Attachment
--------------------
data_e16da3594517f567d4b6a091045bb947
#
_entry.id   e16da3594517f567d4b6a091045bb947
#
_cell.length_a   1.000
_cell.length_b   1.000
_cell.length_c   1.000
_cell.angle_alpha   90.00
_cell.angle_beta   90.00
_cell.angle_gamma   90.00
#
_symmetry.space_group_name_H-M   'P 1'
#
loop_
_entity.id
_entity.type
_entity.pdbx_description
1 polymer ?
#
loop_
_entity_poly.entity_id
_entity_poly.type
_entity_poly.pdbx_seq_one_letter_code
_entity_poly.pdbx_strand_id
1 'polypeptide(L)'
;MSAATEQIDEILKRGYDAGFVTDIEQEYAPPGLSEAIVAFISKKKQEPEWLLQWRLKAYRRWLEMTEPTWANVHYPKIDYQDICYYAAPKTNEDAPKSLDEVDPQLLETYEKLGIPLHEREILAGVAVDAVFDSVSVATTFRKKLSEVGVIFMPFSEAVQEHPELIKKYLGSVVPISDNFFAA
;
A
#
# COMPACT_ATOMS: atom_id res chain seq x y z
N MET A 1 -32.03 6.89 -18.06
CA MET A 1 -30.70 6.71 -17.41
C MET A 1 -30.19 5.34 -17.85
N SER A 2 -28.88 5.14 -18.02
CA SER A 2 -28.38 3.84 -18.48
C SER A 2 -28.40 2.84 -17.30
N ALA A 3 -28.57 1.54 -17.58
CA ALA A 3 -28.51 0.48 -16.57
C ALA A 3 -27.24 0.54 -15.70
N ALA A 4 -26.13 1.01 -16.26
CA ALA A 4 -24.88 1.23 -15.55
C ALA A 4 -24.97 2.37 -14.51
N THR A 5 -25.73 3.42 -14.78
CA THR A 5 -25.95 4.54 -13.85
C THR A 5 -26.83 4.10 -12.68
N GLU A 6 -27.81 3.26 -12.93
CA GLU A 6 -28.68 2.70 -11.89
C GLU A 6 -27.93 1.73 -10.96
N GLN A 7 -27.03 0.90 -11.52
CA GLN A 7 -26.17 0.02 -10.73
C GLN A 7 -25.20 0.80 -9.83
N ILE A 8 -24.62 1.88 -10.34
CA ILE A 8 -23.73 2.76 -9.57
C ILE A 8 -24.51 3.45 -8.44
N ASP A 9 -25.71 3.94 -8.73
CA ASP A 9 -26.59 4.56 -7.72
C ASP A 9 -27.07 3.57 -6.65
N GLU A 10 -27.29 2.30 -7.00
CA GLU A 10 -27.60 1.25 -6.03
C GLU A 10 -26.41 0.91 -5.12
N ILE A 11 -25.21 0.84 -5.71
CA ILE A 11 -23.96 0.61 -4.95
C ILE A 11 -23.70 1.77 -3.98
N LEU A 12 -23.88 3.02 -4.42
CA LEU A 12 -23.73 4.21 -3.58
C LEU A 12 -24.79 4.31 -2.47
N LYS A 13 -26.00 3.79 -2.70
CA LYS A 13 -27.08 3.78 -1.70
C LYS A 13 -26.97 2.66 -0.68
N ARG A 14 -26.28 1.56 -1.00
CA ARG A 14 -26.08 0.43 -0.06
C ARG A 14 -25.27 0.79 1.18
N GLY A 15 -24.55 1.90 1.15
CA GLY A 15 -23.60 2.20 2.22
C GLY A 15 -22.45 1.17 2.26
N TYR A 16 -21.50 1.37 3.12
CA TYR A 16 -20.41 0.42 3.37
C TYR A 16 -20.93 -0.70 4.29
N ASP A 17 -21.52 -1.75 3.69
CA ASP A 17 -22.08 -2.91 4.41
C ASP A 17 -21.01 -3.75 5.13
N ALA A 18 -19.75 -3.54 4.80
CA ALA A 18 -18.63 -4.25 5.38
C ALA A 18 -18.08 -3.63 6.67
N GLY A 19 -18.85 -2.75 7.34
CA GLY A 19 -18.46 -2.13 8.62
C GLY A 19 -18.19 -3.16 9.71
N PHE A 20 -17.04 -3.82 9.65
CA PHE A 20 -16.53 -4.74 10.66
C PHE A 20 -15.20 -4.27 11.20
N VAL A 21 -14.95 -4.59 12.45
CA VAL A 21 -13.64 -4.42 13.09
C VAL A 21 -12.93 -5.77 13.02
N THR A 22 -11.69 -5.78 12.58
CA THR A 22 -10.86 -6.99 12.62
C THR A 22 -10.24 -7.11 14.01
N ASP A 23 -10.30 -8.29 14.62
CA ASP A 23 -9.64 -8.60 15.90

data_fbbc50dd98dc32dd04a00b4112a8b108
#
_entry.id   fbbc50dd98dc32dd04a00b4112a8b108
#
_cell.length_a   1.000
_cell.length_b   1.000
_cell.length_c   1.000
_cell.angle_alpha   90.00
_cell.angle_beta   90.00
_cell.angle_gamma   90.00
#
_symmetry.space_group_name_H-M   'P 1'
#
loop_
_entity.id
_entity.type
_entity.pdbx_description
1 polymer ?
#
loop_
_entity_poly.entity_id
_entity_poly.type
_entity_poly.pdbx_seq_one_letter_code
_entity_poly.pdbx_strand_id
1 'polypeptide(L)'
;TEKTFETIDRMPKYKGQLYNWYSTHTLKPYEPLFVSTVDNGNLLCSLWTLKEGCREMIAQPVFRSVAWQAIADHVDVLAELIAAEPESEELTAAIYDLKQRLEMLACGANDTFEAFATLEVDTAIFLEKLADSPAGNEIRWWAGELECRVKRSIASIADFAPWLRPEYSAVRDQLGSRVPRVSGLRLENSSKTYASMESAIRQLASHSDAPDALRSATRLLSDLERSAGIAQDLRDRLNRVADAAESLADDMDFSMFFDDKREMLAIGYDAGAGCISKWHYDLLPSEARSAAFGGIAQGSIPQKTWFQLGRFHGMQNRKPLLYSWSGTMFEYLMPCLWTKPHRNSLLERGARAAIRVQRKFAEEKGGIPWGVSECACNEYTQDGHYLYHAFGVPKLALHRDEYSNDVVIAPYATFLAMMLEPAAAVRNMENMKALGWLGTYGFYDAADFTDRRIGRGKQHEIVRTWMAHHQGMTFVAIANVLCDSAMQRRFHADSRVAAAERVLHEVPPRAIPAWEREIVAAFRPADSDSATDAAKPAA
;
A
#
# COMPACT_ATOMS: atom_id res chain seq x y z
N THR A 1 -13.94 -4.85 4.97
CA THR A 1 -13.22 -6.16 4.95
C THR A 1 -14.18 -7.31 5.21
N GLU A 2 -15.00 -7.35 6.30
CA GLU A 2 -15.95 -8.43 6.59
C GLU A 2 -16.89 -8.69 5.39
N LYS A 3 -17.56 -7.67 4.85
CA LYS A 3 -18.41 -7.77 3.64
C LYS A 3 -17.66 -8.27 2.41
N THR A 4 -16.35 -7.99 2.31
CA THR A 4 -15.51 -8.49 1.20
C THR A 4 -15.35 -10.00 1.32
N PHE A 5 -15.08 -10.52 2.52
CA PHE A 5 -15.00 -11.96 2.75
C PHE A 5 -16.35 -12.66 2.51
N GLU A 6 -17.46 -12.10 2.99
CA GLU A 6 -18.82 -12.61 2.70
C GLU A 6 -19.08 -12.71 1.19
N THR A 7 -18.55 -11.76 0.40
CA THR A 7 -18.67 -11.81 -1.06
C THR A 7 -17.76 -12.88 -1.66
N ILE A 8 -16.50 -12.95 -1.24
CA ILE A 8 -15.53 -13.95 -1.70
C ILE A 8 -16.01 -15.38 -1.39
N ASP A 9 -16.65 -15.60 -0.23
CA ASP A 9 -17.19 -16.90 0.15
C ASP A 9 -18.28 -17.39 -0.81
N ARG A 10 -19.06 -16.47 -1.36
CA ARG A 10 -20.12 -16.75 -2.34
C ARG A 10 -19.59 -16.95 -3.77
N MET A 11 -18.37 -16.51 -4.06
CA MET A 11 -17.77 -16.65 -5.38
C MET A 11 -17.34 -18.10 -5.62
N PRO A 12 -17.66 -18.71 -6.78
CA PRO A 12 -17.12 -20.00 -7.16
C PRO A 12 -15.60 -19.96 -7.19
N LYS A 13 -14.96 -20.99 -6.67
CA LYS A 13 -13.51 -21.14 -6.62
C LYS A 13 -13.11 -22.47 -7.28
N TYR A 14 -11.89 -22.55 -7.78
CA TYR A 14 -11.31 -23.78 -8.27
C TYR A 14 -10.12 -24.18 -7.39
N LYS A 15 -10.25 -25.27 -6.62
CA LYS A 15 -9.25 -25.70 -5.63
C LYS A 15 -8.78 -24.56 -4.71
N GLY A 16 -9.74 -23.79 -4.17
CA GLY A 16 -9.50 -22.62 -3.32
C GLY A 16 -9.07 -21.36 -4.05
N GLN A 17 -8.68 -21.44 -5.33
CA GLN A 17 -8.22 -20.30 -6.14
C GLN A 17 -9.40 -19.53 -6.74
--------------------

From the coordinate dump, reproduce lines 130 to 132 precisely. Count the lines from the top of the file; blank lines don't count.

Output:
CA THR A 1 -13.22 -6.16 4.95
C THR A 1 -14.18 -7.31 5.21
N GLU A 2 -15.00 -7.35 6.30